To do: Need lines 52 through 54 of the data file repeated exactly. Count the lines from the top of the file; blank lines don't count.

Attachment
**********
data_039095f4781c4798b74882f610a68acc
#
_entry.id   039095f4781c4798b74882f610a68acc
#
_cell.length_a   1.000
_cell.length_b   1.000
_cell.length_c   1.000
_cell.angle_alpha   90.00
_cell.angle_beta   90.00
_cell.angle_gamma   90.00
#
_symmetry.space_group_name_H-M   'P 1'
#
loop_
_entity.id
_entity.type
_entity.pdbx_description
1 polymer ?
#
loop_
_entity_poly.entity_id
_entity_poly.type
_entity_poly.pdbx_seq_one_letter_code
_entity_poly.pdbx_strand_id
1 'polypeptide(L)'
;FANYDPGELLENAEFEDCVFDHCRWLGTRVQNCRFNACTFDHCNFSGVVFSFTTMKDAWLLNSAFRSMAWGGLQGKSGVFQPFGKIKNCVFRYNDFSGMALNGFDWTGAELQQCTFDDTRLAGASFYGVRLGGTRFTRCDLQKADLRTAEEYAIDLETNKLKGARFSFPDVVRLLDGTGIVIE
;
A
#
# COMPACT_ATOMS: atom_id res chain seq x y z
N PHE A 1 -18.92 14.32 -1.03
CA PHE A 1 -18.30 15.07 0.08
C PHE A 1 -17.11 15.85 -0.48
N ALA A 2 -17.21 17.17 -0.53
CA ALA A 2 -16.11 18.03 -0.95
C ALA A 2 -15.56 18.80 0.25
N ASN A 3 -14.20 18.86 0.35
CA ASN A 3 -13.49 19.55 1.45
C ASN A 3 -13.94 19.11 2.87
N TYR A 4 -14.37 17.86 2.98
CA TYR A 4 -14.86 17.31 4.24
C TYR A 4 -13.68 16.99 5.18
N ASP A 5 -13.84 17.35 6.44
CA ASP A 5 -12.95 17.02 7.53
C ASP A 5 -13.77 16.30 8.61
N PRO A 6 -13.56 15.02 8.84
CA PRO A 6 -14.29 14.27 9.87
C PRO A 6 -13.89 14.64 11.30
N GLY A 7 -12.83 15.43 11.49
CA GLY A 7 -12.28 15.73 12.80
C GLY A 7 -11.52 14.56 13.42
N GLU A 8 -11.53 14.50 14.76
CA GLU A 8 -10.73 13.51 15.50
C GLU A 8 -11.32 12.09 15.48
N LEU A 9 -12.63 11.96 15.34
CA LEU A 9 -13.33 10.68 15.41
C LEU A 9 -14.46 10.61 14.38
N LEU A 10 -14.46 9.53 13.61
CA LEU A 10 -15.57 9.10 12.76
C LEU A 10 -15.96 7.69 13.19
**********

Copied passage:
N GLU A 8 -11.53 14.50 14.76
CA GLU A 8 -10.73 13.51 15.50
C GLU A 8 -11.32 12.09 15.48